Richaun Holmes stays because he's been a spark plug off the bench, and has already provided a larger impact than I anticipated in his rookie season. On a competitive team I think Covington is a solid wing scorer off the bench. With improved talent around him next year his numbers should progress, and considering how cheap his contract is, Covington is worth holding onto. Ish Smith is the only guard who has shown he's worth keeping around, although I've always liked Kendall Marshall and think he's still getting into the flow of the team. Outside of the aforementioned five, I don't think anyone else is a lock. I'm afraid Jerami Grant gets caught up in a numbers game, and no the team no longer has the patience to try and develop Nik Stauskas if he finishes the year shooting like he currently is. The remaining guys on the team seem like pretty reasonable cuts.

@senortalone: If the team improves with Ish, what are the odds of him re-signing? What numbers would you/they offer him?

If the rest of Smith's season continues in a manner similar to the past two games, then I would find it hard to believe that the team wouldn't express interest in re-signing him. He's been effective in returning Noel to his rookie season form, and if his acquisition came at the behest of Mike D'Antoni as previously reported, then I imagine Philadelphia will do their best to keep the guys who would best fit in his system.

Whether it's the pace of the offense or the fact that he's just getting consistent playing time, Smith fits with the Sixers in a way he has not during most of his previous stops in the NBA. Realistically, Smith is a decent backup point guard, and his experience in the league is someone management can point to as a "veteran leader". Because the cap is rising and Philadelphia has an unfathomable amount of money, I would be comfortable giving him somewhere between $4-5 million a year, which would put him in the same category as guys like Devin Harris, Jameer Nelson, and Mario Chalmers.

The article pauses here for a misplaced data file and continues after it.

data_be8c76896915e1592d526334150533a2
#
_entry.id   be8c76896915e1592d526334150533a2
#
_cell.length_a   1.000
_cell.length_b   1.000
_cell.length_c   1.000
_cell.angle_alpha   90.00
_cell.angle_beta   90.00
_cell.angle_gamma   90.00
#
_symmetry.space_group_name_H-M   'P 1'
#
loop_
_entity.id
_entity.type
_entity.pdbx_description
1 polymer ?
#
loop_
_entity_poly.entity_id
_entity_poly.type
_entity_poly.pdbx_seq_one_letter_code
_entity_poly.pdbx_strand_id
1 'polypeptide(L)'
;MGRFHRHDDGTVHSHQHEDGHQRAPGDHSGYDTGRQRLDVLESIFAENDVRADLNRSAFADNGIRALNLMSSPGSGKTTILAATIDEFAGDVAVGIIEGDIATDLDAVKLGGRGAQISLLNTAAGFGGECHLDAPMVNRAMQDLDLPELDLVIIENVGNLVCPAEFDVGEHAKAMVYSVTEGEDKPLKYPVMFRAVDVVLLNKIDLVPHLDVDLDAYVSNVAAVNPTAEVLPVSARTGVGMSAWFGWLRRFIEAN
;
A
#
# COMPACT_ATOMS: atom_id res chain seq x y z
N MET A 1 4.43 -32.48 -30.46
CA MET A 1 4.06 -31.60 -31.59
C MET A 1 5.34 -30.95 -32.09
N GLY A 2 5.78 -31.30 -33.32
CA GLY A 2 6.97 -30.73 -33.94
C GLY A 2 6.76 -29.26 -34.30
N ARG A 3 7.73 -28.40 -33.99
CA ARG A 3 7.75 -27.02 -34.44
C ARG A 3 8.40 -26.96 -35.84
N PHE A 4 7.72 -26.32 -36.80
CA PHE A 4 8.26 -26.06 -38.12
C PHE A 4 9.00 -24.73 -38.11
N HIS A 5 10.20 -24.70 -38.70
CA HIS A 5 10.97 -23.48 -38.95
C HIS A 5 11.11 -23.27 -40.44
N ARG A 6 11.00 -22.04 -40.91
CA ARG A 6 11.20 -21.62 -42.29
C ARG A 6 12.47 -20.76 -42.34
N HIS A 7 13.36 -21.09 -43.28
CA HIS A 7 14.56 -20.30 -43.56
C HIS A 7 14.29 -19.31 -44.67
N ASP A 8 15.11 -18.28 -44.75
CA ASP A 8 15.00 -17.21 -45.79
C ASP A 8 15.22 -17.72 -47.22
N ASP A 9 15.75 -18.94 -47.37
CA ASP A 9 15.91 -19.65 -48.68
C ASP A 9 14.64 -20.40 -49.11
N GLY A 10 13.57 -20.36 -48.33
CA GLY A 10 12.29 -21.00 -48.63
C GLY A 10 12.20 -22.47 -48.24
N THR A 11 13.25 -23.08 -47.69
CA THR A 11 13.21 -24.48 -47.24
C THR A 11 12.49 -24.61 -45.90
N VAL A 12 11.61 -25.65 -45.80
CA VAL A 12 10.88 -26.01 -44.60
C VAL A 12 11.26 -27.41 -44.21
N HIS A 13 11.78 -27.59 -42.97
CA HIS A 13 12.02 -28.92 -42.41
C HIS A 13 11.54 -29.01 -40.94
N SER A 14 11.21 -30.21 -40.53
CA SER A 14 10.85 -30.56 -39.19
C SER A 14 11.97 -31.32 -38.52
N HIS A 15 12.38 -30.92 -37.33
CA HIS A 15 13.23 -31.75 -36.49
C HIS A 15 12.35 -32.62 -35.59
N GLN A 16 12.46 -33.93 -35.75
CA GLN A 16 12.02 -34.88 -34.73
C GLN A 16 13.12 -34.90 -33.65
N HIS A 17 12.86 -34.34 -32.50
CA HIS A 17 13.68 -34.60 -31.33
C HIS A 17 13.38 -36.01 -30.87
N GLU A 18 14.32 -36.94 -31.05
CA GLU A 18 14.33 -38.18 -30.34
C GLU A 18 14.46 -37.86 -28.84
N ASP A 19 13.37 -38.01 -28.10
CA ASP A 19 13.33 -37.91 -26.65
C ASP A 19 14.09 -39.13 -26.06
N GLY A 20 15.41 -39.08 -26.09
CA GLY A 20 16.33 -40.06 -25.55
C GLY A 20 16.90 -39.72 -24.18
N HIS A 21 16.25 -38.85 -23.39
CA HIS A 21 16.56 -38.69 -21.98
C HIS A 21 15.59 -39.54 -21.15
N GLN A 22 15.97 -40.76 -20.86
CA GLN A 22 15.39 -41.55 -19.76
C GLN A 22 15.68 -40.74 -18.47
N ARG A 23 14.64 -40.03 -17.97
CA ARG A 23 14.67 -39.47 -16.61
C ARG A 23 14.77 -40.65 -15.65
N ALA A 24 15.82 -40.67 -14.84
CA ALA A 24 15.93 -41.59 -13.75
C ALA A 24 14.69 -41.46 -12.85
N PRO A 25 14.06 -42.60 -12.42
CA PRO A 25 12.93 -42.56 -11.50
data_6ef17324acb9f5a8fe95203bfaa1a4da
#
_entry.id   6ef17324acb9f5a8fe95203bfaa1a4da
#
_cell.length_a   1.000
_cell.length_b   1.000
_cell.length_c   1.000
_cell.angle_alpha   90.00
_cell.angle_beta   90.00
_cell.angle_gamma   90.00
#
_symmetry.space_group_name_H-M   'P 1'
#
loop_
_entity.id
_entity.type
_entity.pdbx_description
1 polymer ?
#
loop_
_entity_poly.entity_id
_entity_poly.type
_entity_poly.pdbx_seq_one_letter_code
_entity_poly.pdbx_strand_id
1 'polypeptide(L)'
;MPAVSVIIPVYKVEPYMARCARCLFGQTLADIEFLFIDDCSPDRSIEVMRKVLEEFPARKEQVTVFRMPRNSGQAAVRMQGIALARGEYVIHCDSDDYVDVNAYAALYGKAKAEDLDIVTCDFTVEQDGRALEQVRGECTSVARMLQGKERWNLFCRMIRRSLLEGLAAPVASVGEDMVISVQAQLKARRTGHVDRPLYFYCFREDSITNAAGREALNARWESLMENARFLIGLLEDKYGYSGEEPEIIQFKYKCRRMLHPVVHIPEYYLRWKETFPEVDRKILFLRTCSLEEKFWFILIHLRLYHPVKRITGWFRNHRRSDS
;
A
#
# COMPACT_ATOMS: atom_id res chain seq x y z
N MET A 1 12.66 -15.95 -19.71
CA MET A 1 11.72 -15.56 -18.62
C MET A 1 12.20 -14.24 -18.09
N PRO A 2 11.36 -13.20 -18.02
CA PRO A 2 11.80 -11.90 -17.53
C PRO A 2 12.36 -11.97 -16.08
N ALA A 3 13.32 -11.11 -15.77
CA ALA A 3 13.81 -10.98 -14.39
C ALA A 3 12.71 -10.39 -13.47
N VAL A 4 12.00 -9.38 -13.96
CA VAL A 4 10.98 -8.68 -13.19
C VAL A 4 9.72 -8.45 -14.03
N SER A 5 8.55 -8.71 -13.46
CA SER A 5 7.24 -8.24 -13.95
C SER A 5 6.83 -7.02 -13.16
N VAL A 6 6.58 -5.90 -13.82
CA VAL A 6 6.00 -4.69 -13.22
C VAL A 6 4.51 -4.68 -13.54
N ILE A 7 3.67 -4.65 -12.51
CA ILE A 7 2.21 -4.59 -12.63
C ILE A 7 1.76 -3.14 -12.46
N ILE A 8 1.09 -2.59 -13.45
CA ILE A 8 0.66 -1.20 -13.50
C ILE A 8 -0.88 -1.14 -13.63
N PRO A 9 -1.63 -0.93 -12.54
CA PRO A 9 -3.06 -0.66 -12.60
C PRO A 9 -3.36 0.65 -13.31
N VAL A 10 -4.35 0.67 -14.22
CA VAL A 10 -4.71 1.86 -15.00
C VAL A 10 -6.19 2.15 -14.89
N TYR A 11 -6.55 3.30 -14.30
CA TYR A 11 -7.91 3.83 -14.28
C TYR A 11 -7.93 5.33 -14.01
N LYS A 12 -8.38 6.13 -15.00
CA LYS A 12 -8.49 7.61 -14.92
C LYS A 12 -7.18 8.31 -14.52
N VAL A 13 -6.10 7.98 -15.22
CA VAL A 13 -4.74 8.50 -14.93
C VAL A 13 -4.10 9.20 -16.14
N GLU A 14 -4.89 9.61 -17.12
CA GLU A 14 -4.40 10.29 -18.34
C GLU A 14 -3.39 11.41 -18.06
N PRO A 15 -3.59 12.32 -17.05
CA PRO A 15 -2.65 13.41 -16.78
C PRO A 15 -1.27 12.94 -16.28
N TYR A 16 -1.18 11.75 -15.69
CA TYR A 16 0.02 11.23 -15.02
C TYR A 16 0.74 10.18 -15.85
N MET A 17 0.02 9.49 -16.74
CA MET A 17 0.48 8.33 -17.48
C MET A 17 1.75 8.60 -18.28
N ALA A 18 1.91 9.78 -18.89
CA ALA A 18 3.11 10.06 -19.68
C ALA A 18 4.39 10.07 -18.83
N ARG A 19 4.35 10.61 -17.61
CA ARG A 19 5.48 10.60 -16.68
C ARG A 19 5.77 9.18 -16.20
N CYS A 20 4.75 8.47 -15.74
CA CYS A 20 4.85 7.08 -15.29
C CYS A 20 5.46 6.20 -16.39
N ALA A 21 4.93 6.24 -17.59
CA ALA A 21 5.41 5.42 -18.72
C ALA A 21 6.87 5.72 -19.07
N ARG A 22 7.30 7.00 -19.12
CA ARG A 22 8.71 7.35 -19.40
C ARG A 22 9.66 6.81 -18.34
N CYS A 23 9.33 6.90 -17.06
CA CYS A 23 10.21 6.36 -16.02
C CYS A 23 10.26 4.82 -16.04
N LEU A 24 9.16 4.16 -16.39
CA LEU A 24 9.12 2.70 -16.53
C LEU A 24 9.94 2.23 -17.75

But it'll be up to Smith to decide if he wants to stay with Philadelphia or move onto a team with a better chance at contending, and that's part of the reason he didn't re-sign with the Sixers this summer. With that said, I'm not sure another team would be that comfortable giving him that type of money, and I think both the Sixers and Smith's representatives will be able to work out a deal.

@ABigCatL92: Why is Hollis Thompson still on this team?

For the same reason Isaiah Canaan is still here. The Sixers need players who can shoot from the outside, and statistically Hollis Thompson is good at that. As Max Rappaport noted, Thompson is the first Sixer ever to shoot over 40% from three in his first two seasons with the team, and is miraculously shooting 38.4% this season. The eye test alone will tell you that Thompson is far from a special shooter, but his history forces teams to get out and defend him on the perimeter.

Philadelphia also has a lot of guys with overlapping skill sets on offense. Most of the guys on the roster do most of their scoring around the paint, and that really collapses the floor. If Thompson ever scores, it's typically from the outside. His inability to knock down a three unless it's garbage time is disappointing, but his inability to improve defensively or with the ball in his hands is even worse. If he makes it through this season in Philadelphia, I imagine it'll be his last.

@ArunSundaresan: Is Embiid a better trade chip than Noel and Okafor?

If I had the ability to gauge the trade value of these three with the other 29 general managers in the NBA, I imagine Embiid's would be the lowest. His health is always going to be a question mark, and for what the Sixers would ask in return no team would be willing to give up. He's also only under team control for two more seasons as opposed to a guy like Okafor, who is on his rookie deal for three more years.

But at this point, I don't see a reason to explore a trade for Embiid. The team has invested a lot of time and effort into him, and they might as well see if he can be the dominant two-way player they were hoping for before moving on. Before he injured his foot again this past summer, the word was that Embiid was an absolute terror in the little bit he had been able to scrimmage. A decision on who to move will be easier when the Sixers get to see all of them play, and as things currently stand, they're more invested in Embiid than anyone else.

Thanks for reading. As always, you can send me your mailbag questions on Twitter @JakePavorsky or by email at jake.pavorsky@gmail.com